By CARLEY JOHNSON
Tomorrow, The Last of Robin Hood hits select theaters, and it’s been a film that the Maria has been tracking with keen interest for quite some time. Kevin Kline portrays Errol Flynn in a film that centers around Flynn’s notorious affair with minor Beverly Aadland. We’ve yet to see the film (although Black Maria contributor Diana Drumm had an advance peak at last year’s Toronto Film Festival) but presumably, there will probably be plenty of BuzzFeed-esque Top 5 Things You Didn’t Know About Errol Flynn salacious click-bait posts buzzing around the interwebs in light of the film’s release…aimed only at sensationalizing the man’s already sensational life. So. The Maria has decided to get in on the action in advance, and talk about the real man Flynn, his career, and his highly complex, extraordinarily colorful life.
When Errol Flynn died of a heart attack in October of 1959, gossip columnist Louella Parsons had this to say about the man: “A world of living was crowded into the 50 years allotted to handsome, tumultuous, devil-may-care, exciting and adventurous Errol Flynn.”
For once, Parsons was not exaggerating. Matter of fact, the only true way to describe the essence of Errol Flynn is to describe him as … well … Errol Flynn. A Tasmanian devil of excess and passion, he was outrageous, charismatic, gregarious, and an unabashed womanizer who was “happy to note that even at an early age” he was observant of the ladies.
And yet what endears him so to us is that Flynn got his own joke.
He held no delusions about Hollywood (“They’ve great respect for the dead in Hollywood, but none for the living”) his work (“I felt like an impostor, taking all that money for reciting ten or twelve lines of nonsense a day”) his own talents (“I really can’t fence worth a damn, I just know how to make it look good”) or his character (“I like my whiskey old and my women young”). To Errol, said his last wife Patricia Flynn, everything was an adventure.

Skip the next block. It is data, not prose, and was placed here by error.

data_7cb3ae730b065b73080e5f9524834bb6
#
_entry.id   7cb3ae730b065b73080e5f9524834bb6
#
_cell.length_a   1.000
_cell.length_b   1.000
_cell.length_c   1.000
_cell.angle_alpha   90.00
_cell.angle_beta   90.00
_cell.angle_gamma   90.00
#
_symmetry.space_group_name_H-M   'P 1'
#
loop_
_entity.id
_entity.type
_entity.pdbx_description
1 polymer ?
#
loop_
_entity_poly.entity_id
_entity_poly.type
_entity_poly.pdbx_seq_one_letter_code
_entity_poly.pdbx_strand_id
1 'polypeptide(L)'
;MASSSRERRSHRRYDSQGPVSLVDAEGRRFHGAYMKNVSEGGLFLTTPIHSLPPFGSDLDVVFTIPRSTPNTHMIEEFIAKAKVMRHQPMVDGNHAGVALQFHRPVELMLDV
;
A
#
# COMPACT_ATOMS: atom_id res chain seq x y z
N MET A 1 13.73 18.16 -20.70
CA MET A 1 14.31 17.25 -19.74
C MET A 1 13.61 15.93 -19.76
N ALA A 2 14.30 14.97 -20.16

Born Errol Leslie Thomson Flynn in Tasmania to a marine biologist, Theodore Flynn, and a beautiful ball of fire, Marelle Young. Errol’s life, from the start, was a series of adventures and, most often, misadventures. As an occasional runaway and perpetual troublemaker, he found himself expelled from most of the schools he attended. His mother, a severe woman of little affection had made the idea of a conventional family life unattractive to Errol’s boldly adventerous nature and he set his sights on everywhere and everywhere except home. By his early 20s, Flynn had embarked upon a remarkable swirl of adventerous undertakings, including tobacco plantations and copper mines, and had traveled as far away as New Guinea– unfortunately, none of said enterprises resulted in much success.
Although his mother’s side of the family had some connection with theatrics, acting was by no means in his blood and it was far from a life ambition. Instead, Flynn fell into acting. In 1933, an Australian film producer happened upon a photograph of Flynn; his handsome face was enough for the producer to offer him the starring role in his picture In the Wake of the Bounty.
The ever opportunistic Flynn knew perfectly well that a career in acting couldn’t be properly nourished in Australia and he set sail for the UK where he joined a repertory company in Northampton. In 1934, when he appeared in the Warner Brothers-Teddington Studios production of Murder at Monte Carlo, Hollywood lore was born: a Warner Brothers exec signed Flynn to a contract, and shipped him to America where he began work on his first major feature, 1935′s Captain Blood opposite Olivia de Havilland (their first of eight pairings).